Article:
By Jim Schutze
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By Lauren Drewes Daniels
By Anna Merlan
By Lee Escobedo
By Alice Laussade
By Scott Reitz
Those who frequent Local Band Hell are a capricious lot: They want tradition and continuity, yet if an act lingers locally--or, heaven forbid, makes a renewed bid for attention--they start to doubt the act: "Uh, if y'all were any good, woonchy'all be gone, like, by now?"
Soul Food Cafe made quite an impression fresh out of the gate in 1990, but that primitive age didn't have the familiarity with odd instrumentation that we now enjoy, and folks were flummoxed by the band's complex sound: vocalist Sean Wisdom's impressive white-boy-soul delivery, the horns, the jazzy improv alternating with Little Featlike grooves, and the lyrics that strove for the same sense of meaning that the great Motown and Stax/Volt singles had. Most people ended up thinking of Soul Food Cafe as some sort of blues band, which it definitely wasn't.
"Those were big times," recalls Soul Food Cafe's leader and lead vocalist Sean Wisdom at Club Dada before a recent benefit gig. "I guess we hit our peak around '92...We could sell out Trees, sell a lotta beer, that kind of stuff. The New Bo[hemian]s had just happened, Ten Hands was big; other bands that were our contemporaries--like Tripping Daisy, with whom we split gigs at Trees--were doing well.
"It seems like everybody who's famous now opened for us in the past," Wisdom continues. "That seems like one of the best things a band could do back then."
"Open for Soul Food, get a major label deal within six months," drummer Kingsley Allen says with a shake of his head and a smile. Allen and Wisdom are the core of Soul Food Cafe, together since the beginning, and both men know the slightly bitter taste of the impossible: It's too bad SFC couldn't have managed the feat of opening for itself; instead of a major label deal, the band ran smack into the glass ceiling that plagues so many, abundant local success that just doesn't translate into anything more than tons of road gigs.
Band members say they also found themselves crosswise to the tastes of the times. Gospel, their first full-length CD, featured horns and has been described by more than one person as "Dallas' version of the Commitments," but the horns SFC used confused audiences in the early '90s; the title Gospel didn't help matters.
Trying to build on its local success, the band sought to establish itself on the road. "In August of '93 we all quit our day jobs," Wisdom remembers. "We made a decision to take it on the road. We'd had some label interest, and it was the beginning of that period here where bands were just starting to get signed. A couple good friends of the band told us that we'd never be taken seriously until we went out on the road, so we headed out."
The band gigged relentlessly, and even had big time, Nashville-based representation, only to find out that breaking big took more than that. "The problem was that we just didn't put out any music while we were on the road," Wisdom admits. The successful Gospel was followed by Brother in 1993, but only a third of Brother was new; the rest was already-released material, some from Gospel and the rest from a Wisdom solo project.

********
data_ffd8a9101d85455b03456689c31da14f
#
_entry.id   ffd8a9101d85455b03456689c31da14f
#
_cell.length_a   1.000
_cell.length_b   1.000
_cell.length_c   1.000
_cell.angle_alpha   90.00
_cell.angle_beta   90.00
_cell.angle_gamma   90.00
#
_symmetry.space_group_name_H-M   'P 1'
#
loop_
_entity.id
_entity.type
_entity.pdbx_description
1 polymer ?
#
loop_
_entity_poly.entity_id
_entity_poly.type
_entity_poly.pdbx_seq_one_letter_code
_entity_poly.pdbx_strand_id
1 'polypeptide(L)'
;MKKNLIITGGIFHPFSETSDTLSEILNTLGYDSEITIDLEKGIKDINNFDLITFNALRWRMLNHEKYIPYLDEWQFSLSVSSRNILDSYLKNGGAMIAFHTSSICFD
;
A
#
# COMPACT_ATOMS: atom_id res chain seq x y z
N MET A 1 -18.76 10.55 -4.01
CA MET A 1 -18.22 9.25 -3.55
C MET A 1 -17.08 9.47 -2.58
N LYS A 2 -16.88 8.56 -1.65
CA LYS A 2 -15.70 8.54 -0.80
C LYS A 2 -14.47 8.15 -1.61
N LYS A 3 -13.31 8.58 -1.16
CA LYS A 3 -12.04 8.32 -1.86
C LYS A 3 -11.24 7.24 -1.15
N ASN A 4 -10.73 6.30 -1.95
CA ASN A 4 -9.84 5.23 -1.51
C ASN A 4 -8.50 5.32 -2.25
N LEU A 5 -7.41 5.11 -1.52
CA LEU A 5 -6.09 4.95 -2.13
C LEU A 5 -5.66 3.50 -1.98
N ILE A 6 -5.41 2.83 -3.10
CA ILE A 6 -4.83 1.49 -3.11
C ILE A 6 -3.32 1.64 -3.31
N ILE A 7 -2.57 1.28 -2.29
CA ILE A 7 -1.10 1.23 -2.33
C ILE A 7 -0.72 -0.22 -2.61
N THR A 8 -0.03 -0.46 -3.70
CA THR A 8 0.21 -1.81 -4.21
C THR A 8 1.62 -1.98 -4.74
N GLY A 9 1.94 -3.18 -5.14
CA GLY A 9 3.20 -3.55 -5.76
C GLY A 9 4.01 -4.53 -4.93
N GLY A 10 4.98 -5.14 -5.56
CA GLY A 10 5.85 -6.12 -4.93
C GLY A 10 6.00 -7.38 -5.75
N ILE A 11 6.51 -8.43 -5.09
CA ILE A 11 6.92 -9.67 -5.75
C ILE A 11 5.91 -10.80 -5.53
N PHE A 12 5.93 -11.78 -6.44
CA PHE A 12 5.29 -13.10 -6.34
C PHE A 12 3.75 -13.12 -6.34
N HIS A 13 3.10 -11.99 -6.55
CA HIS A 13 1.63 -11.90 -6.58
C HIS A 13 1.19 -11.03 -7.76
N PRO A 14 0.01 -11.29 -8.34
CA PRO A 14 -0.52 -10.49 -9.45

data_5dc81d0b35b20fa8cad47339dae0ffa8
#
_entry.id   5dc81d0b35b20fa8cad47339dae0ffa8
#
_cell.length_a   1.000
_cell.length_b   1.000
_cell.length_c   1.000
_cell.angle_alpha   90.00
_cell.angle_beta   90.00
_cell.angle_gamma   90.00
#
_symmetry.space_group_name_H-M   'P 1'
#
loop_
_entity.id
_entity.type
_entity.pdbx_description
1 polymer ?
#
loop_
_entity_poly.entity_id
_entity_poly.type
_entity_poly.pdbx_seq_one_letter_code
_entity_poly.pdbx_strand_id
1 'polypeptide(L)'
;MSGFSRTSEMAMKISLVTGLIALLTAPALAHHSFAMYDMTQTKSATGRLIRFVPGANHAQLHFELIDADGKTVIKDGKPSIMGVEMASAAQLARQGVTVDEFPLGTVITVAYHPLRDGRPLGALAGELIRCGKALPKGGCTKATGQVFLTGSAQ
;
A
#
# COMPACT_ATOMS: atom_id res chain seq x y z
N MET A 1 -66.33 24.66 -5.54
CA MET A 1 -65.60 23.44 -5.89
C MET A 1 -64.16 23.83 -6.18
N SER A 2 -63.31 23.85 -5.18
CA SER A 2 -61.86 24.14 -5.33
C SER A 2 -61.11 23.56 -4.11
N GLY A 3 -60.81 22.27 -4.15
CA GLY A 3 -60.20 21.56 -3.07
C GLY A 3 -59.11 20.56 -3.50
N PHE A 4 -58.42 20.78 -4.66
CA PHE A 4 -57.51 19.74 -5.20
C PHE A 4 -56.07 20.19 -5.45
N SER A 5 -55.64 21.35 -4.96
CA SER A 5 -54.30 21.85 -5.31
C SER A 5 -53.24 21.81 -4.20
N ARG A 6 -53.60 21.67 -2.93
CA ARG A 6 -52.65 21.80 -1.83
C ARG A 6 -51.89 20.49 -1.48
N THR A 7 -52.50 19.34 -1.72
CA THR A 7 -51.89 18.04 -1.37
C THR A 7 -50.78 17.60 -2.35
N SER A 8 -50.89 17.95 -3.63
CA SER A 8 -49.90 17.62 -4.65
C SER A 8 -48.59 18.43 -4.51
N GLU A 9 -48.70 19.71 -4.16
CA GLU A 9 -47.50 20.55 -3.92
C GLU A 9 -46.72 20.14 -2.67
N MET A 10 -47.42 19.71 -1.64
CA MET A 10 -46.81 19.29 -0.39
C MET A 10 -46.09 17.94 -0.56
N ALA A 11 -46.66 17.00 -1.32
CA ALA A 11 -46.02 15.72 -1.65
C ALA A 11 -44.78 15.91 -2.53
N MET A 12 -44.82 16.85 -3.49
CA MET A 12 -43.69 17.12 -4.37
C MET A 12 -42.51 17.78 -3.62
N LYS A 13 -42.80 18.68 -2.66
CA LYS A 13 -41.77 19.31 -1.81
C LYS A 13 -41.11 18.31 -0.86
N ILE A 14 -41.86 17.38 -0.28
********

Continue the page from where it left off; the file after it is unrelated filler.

"We basically just did that to have something to sell out on the road, so that people who liked us would have some music to take home," Wisdom says. "On the road we just didn't write any music, and suddenly we turned around and it's been, like, two years since Brother and three years since we'd put out a really new album."
That held back the band. Jim Zumwalt, Soul Food Cafe's Nashville rep, brought 10 labels to see SFC at the South by Southwest music festival in Austin in 1994, and everyone loved it, but they all said the same thing: "'Great band, now all we need is to hear some new songs,'" Wisdom recalls. The band's hard-to-classify sound also worked against it. Faced with a band that didn't fit their preconceived notions, audiences tended to lump SFC in with whatever was hot at the time.
Then, according to Wisdom, "the whole grunge thing blew up...We had people coming up and saying, 'Y'all are great; you sound just like Pearl Jam'--which is ridiculous--and then other people would say that they loved our 'James Brown-John Cougar Mellencamp thing.'"
After years of work, the band members found themselves at a crossroads: which way to go? Quit or stay with it? The catalyst for their decision came during a late night/early morning drive back to Dallas from Austin after a gig. Wisdom and Allen were watching the sky just begin to change, facing down day jobs that were scant hours away. They started to talk, confronting the band's image problem, something that had been bothering both of them. "People weren't looking at the band the way we wanted them to," Wisdom recalls. "That was when we started working on [so bright so blind, the band's just-released album], but before that we really had to make the decision that anything we did was going to have to be a serious step up...We were going to have to know where we were going musically."
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